This year's state budget battle is over. The final budget increases education spending and reduces the health care cuts - both good outcomes.
The flaw in the budget debate – and it's a serious one – was on the revenue side. New York continues to have not just high taxes, but highly unfair taxes.
The wealthier you are in New York State, the less you pay in taxes as a percentage of your income. Look at all the taxes a person pays – income, payroll, sales, property, capital gains – and you find that the middle class and working class pay higher percentages of their overall income in taxes than the wealthy. Here's a chart of the effective tax rate in New York State from the Institute on Taxation and Economic Policy (via the Fiscal Policy Institute) that illustrates this point:
Sooner or later, we have to face this. New York State government has the good fortune to be rolling in money, and so they increased spending and cut property taxes at the same time. We may not be so lucky in next year's budget.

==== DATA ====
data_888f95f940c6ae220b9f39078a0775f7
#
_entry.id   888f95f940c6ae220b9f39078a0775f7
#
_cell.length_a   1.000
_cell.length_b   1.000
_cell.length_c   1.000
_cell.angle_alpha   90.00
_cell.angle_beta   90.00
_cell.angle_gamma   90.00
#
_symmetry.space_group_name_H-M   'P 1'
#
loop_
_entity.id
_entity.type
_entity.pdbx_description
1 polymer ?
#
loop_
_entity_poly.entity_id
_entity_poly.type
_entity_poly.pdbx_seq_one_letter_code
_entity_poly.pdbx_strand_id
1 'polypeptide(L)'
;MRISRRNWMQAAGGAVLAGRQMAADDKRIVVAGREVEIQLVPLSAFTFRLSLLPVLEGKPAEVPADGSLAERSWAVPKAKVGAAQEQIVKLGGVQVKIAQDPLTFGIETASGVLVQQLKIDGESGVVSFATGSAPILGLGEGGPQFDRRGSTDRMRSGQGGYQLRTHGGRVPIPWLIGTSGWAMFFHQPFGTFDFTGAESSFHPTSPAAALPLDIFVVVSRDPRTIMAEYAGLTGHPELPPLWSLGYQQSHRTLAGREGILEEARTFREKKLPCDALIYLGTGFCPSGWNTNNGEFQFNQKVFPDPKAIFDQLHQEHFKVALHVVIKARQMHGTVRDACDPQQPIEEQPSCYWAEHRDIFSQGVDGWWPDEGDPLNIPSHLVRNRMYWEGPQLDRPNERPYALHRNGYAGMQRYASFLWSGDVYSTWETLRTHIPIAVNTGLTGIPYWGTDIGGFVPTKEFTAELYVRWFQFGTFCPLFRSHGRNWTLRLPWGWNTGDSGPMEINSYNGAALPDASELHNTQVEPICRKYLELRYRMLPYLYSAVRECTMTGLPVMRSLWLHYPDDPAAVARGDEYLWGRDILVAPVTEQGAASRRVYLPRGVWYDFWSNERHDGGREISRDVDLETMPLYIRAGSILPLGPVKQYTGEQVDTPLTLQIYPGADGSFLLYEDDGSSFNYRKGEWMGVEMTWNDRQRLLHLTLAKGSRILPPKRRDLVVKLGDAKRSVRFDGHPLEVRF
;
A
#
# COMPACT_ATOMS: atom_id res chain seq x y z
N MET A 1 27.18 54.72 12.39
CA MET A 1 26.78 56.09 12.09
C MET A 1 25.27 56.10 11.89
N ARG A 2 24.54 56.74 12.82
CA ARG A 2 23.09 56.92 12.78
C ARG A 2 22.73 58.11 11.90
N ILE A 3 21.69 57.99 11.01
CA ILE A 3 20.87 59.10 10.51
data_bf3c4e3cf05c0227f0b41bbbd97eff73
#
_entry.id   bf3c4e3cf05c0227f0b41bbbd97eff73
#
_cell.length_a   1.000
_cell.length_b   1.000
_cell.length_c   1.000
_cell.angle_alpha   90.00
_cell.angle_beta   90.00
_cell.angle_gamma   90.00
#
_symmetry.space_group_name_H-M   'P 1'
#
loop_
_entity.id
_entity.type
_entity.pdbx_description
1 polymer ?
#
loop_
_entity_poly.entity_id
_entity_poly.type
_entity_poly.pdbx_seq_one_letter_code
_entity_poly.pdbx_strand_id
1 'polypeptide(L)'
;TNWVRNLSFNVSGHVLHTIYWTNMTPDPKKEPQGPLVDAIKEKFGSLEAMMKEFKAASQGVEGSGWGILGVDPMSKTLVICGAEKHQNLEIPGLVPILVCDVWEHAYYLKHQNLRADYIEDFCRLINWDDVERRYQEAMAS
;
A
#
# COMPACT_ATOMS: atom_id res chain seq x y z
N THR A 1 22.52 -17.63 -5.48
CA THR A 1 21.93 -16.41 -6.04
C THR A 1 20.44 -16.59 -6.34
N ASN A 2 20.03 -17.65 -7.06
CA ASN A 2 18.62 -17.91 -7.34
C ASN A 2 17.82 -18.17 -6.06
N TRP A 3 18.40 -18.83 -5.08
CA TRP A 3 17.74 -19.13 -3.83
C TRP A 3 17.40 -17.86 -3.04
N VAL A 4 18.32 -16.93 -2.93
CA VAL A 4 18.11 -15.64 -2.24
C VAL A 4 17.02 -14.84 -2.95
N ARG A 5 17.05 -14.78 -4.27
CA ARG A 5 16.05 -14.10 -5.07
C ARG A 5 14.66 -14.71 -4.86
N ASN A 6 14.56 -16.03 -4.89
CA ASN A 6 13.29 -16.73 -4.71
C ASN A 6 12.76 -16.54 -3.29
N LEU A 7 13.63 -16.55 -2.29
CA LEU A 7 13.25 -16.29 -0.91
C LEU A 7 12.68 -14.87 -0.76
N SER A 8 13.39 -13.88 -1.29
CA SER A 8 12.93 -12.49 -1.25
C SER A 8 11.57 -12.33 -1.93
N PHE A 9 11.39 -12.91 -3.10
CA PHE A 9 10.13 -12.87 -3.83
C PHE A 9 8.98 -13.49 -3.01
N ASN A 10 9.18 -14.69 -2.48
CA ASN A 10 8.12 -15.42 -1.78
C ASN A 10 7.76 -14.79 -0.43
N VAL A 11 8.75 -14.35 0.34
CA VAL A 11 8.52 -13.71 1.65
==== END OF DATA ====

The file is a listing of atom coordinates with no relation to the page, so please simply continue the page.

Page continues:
A responsible government – like a responsible household – must inventory its needs for both the short and long term, and then make decisions. We didn't really do that in Albany this year. The passion for an on-time budget got in the way of a more serious exploration of the state's fiscal situation.
The Working Families Party remains committed to just such an exploration. We live in a rich state, but the distribution of income, security, opportunity, and peace of mind is truly screwed up. It's a topic that deserves the attention of our elected leaders.
Tell Governor Spitzer that you think we need a statewide discussion about progressive taxation.